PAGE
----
You know you want to go rafting in the Grand Canyon.
The trip is often cited as America’s #1 adventure vacation.
Why? The Canyon is simply out of this world.
So to experience it slowly, from the bottom?
Whitewater rapids, hidden slot canyons, sandy beaches, great people, and tasty meals are just the beginning of the fun.
This video sums up the experience, check it out:
That’s why they call it the Trip of a Lifetime!
The first step in planning a river trip can be overwhelming.
You have to choose from over a dozen companies that do guided tours through the Canyon. Worse yet, each of these individual companies offers about a dozen of their own different choices of raft expeditions.
Going through all of their websites makes you want to pull your hair out!
Let’s start from the beginning, defining where all the Grand Canyon rafting trips begin and end.
Places to Begin and End Your Grand Canyon Rafting Trip
All the river trips don’t start and finish in the same places. There’s a number of variations, so I’m going to outline them for you here.
Sometimes I’ll call the location where you begin your trip the “put-in.” It’s the place where you first enter the Colorado River. The spot where you end is called the “take-out.”
One way that the Grand Canyon is measured is in “River Miles.” If the Colorado River was a paved road, its length through the Grand Canyon would be 277 miles.
Glen Canyon Dam – The Minus Level
The smooth-water day trips begin at Glen Canyon Dam near Page, Arizona. In terms of river miles, the dam would be at mile-marker minus fifteen (-15). You’re driven through an access tunnel to reach the shore of the River at the bottom of the dam.
The day trip through Horseshoe Bend wraps up 15 miles downstream at Lee’s Ferry. If you want to steer clear of any “excitement,” this is a perfectly simple float with no white water rapids.
Lees Ferry – Ground Zero
Lees Ferry is considered to be the beginning of the Canyon. It’s at “Mile Zero.”
Most river trips start here. There’s a launch ramp, a campground, and little other development in the area.
The commercial tour companies drive you to Lees Ferry from someplace more civilized. Marble Canyon AZ and Page AZ are the closest “cities,” but there’s almost nothing but a lodge and a gas station in Marble Canyon.
Phantom Ranch – The Divide
From Lees Ferry it’s a journey of several days through the Grand Canyon to Phantom Ranch, at river mile 89. The section between Lees Ferry and Phantom Ranch is called the “Upper” Canyon.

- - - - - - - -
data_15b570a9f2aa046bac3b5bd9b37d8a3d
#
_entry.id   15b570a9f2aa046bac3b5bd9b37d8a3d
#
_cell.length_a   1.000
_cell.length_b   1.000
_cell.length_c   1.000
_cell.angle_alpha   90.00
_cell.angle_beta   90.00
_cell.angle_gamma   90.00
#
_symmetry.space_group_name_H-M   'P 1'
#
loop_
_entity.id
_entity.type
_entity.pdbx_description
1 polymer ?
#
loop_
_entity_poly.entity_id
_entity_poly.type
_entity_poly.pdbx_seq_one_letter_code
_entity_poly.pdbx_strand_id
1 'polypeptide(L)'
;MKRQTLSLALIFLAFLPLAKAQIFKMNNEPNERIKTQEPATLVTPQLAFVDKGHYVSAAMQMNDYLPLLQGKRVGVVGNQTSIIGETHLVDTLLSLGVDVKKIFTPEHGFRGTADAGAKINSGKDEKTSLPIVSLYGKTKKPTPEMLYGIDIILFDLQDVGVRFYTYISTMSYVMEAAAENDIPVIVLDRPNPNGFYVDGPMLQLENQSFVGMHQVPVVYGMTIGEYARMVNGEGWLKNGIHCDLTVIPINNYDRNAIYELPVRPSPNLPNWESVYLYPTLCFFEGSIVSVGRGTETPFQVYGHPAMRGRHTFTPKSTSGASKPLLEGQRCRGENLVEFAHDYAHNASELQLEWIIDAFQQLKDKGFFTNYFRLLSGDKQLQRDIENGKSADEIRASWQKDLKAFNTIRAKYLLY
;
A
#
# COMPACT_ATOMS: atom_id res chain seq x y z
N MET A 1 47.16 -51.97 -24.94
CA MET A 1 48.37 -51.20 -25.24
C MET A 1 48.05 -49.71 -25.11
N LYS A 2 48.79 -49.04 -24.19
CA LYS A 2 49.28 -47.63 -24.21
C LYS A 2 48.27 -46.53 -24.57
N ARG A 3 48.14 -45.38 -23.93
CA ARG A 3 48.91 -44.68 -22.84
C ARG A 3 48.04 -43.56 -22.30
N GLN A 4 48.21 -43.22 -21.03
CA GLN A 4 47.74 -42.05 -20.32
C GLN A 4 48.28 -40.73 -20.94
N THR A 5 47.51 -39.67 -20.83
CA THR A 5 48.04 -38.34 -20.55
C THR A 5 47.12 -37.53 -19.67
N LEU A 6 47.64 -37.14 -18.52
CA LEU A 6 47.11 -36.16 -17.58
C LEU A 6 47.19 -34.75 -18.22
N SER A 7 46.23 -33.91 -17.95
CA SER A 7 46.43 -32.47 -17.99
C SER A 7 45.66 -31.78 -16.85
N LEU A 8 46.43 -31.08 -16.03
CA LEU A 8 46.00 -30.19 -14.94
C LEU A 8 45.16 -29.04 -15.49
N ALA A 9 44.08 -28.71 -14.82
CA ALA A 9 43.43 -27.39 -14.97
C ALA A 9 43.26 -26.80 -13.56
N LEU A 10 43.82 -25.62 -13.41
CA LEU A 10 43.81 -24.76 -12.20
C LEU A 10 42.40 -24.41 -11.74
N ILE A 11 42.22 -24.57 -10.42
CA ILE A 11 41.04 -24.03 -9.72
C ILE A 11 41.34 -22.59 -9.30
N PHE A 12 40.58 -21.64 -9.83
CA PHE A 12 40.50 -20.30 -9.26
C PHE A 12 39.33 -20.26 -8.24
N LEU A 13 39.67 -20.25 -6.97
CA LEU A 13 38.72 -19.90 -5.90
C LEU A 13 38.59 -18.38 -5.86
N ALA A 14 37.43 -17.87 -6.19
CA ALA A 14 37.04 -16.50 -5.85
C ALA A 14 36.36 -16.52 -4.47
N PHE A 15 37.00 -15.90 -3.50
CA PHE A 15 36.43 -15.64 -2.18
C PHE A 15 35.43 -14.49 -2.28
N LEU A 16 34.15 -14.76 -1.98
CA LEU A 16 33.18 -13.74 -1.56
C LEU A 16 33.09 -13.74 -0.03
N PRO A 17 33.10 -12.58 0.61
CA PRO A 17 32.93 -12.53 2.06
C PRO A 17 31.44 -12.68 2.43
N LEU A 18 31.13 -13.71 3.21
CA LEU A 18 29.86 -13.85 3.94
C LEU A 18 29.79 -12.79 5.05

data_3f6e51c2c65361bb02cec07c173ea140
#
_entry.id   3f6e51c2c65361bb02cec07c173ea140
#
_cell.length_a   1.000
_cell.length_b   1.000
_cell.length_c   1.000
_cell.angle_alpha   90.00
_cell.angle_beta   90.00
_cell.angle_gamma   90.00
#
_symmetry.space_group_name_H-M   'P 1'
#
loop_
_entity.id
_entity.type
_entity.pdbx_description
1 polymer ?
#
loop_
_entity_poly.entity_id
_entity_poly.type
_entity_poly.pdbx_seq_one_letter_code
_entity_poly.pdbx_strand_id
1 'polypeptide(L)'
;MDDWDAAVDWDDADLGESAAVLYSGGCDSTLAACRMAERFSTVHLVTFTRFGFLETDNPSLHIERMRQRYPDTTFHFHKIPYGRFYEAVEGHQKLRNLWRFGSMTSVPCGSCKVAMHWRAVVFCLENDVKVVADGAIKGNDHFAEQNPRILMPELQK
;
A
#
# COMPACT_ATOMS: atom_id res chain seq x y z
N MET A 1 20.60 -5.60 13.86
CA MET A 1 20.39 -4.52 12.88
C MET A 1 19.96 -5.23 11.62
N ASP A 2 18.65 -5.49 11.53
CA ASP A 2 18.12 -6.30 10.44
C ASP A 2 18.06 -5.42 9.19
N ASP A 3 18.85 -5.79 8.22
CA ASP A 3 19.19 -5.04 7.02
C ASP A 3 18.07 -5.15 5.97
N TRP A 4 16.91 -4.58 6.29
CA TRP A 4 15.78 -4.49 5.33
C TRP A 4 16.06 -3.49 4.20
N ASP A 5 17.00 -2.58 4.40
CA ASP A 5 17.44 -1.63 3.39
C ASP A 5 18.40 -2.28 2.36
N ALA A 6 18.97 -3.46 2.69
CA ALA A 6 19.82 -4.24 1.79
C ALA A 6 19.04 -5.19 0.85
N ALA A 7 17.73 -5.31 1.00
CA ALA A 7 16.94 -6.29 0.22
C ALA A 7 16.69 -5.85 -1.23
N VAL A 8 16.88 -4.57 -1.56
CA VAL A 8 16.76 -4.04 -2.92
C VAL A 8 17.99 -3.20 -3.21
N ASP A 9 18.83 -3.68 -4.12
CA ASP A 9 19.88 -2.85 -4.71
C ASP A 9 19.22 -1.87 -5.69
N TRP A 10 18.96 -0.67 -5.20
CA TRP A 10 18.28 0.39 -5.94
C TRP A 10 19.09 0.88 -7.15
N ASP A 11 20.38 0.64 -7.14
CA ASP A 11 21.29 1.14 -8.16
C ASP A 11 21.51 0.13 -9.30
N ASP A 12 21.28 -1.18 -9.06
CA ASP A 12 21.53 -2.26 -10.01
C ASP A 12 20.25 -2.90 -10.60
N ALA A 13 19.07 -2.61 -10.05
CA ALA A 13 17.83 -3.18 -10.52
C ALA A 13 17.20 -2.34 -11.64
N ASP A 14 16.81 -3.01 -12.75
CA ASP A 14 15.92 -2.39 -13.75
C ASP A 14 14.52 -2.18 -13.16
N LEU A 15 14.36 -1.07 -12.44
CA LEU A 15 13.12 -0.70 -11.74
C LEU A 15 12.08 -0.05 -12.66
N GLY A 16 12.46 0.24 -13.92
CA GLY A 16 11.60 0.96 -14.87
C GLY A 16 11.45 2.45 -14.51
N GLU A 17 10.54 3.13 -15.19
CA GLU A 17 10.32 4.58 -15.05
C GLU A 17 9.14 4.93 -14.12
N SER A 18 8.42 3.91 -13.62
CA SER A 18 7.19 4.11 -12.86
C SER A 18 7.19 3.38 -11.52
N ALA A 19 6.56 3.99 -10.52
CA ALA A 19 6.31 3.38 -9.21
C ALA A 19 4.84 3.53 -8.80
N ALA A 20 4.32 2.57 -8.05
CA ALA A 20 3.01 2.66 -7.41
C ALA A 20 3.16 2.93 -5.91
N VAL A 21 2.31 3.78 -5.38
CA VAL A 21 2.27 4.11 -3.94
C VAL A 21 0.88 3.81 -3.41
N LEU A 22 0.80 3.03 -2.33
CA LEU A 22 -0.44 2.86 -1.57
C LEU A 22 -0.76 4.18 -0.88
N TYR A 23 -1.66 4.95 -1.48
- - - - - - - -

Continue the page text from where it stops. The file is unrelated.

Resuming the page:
The only way to get to Phantom Ranch is by mule, on foot, or on that boat you rode in on! There’s occasional helicopter traffic, but that’s only for official National Park Service use.
You’re now a vertical mile below the rim. Phantom Ranch is far from the outside world, but there’s some basic services here – like lemonade!
Most companies begin or end some of their raft tours at Phantom Ranch. The 10-mile Bright Angel Trail connects Phantom Ranch to the South Rim Village, where you can finally find some air-conditioning and pizza. If you choose this option, be prepared to hike a strenuous 10 miles up or down the trail. It’s no joke.
Some companies provide vehicle transportation to or from the South Rim. Others let you find your own travel connections. The Historic South Rim Village is the centrally developed area of Grand Canyon National Park.
Sometimes you’ll see references to Pipe Springs. This is the river access on the Bright Angel Trail. Pipe Springs is about 1.5 miles closer to the South Rim Village than Phantom Ranch, at the bottom of the Canyon. Generally companies will drop you off at Phantom Ranch, but pick you up for the “put-in” at Pipe Springs.
Trips that begin at Lee’s Ferry and end at Phantom Ranch are considered the top half or upper half of the Canyon.
Trips that begin at Phantom Ranch (Pipe Springs) are considered the lower half or bottom half of the Canyon.
Whitmore Wash – The Beginning of the End
From Phantom Ranch it’s a dramatic ride through the biggest, baddest rapids to the next portal – the Whitmore Wash Helipad, at river mile 187. By now you’ve been through the best of the Grand Canyon.
There’s no road to the Colorado River at Whitmore. It’s a helicopter pad where you’ll be whisked away to the Bar X (10) Ranch on a remote part of the North Rim. You’ll then be flown again to another airport, usually in Las Vegas NV or Page AZ. So if your trip involves Whitmore, you can expect an included helicopter ride and charter flight!